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If I issue SELECT username FROM Users I get this result:


but what I really need is one row with all the values separated by comma, like this:

Paul, John, Mary

How do I do this?

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8 Answers

up vote 13 down vote accepted

This should work for you. Tested all the way back to SQL 2000.

create table #user (username varchar(25))

insert into #user (username) values ('Paul')
insert into #user (username) values ('John')
insert into #user (username) values ('Mary')

declare @tmp varchar(250)
SET @tmp = ''
select @tmp = @tmp + username + ', ' from #user

select SUBSTRING(@tmp, 0, LEN(@tmp))
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Yes, that's exactly what I need. Thanks. –  Pavel Bastov May 21 '09 at 2:54
+1, but select SUBSTRING(@tmp, 0, LEN(@tmp)) looks incorrect (to me) while apparently working (I tried it). The...turgid...prose of the MSDN page on substring fails to clarify why it works, but I guess the end point is start_expression + length_expression without correcting start_expression, and since if you start with a number less than 1 it starts with "the first character" (e.g., 1), I guess it sort of works by the back door. I think I'll use select SUBSTRING(@tmp, 1, LEN(@tmp) - 1) instead, though. –  T.J. Crowder Aug 7 '11 at 11:53
Yeah, apparently, since select SUBSTRING('testing', -2, 5) gives us 'te' (e.g., exactly what select SUBSTRING('testing', 1, 2) would give us), as in both cases the resulting (exclusive) end index is 3. Not behavior I'd want to rely on. Is there some specific reason you do? –  T.J. Crowder Aug 7 '11 at 11:57
No special reason, just the fact that my roots are in C++ so I'm used to zero-offset arithmetic... –  mwigdahl Aug 7 '11 at 14:36
@T.J.Crowder - In fact because the goal is to remove the last character I believe stuff(str,len(str)-1,1,'') is faster. –  Hogan Oct 28 '12 at 12:04
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        select ',' + u.username
        from users u
        where u.username = username
        order by u.username
        for xml path('')
    ),1,1,'') as userlist
from users
group by username

had a typo before, the above works

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You are a genius. Also, this puts one space in front of the list. Make the STUFF options 1, 2 and it'll remove that space. I need to figure out how the hell this works, now. –  Jared Mar 28 '13 at 12:58
@Jared - Thanks, if you have a space then you must have had ', ' and not ',' as the first item in the select. Key to understanding how it works, understand how SQL Server converts between XML and relational data. Good luck. –  Hogan Mar 28 '13 at 14:35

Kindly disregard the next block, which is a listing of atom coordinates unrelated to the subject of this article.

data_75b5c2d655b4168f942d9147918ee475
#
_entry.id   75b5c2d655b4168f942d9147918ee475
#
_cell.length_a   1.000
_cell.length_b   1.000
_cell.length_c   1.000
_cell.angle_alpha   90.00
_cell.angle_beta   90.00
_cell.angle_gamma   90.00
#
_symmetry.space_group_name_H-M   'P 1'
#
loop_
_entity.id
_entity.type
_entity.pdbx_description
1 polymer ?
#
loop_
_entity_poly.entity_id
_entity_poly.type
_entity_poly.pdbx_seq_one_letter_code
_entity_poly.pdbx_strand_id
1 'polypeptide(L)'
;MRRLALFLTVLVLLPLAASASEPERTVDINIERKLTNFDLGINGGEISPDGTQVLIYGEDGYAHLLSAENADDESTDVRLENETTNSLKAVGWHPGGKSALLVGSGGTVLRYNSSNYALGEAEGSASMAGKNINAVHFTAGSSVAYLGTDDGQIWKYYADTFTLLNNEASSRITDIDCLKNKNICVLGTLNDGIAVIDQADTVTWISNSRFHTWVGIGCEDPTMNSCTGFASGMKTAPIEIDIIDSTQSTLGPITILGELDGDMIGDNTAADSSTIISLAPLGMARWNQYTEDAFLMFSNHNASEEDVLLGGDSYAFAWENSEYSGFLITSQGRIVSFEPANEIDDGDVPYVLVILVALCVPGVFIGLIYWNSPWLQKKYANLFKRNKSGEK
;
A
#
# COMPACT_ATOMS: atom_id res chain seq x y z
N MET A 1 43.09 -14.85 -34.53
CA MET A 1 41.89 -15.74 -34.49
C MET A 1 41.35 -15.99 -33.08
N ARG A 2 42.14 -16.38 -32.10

Ahh yeah you're exactly right. This is my first time using the STUFF function and didn't realize what it was actually doing! Thanks! –  Jared Mar 29 '13 at 1:52
Just wanted to say this really helped me. Thanks! –  Kulingar Jun 29 '13 at 20:09
Best option when having to include it in a large sql, thanks! –  ase69s Sep 20 '13 at 8:00
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You can use this query to do the above task:

SELECT @test = COALESCE(@test + ',', '') + field2 FROM #test
SELECT field2 = @test 

For detail and step by step explanation visit the following link http://oops-solution.blogspot.com/2011/11/sql-server-convert-table-column-data.html

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DECLARE @EmployeeList varchar(100)

SELECT @EmployeeList = COALESCE(@EmployeeList + ', ', '') + 
   CAST(Emp_UniqueID AS varchar(5))
FROM SalesCallsEmployees
WHERE SalCal_UniqueID = 1

SELECT @EmployeeList

source: http://www.sqlteam.com/article/using-coalesce-to-build-comma-delimited-string

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If you're executing this through PHP, what about this?

$hQuery = mysql_query("SELECT * FROM users");
while($hRow = mysql_fetch_array($hQuery)) {
    $hOut .= $hRow['username'] . ", ";
$hOut = substr($hOut, 0, strlen($hOut) - 1);
echo $hOut;
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Oh my bad, it seems your running this through the console. –  James Brooks May 20 '09 at 12:50
I need this done in sql, not in php or whatever (I'm using c# actually) –  Pavel Bastov May 21 '09 at 2:23
Yeah I noticed it wasn't PHP. –  James Brooks May 21 '09 at 9:37
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A clean and flexible solution in MS SQL Server 2005/2008 is to create a CLR Agregate function.

You'll find quite a few articles (with code) on google.

It looks like this article walks you through the whole process using C#.

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In SQLite this is simpler. I think there are similar implementations for MySQL, MSSql and Orable

CREATE TABLE Beatles (id integer, name string );
INSERT INTO Beatles VALUES (1, "Paul");
INSERT INTO Beatles VALUES (2, "John");
INSERT INTO Beatles VALUES (3, "Ringo");
INSERT INTO Beatles VALUES (4, "George");
SELECT GROUP_CONCAT(name, ',') FROM Beatles;
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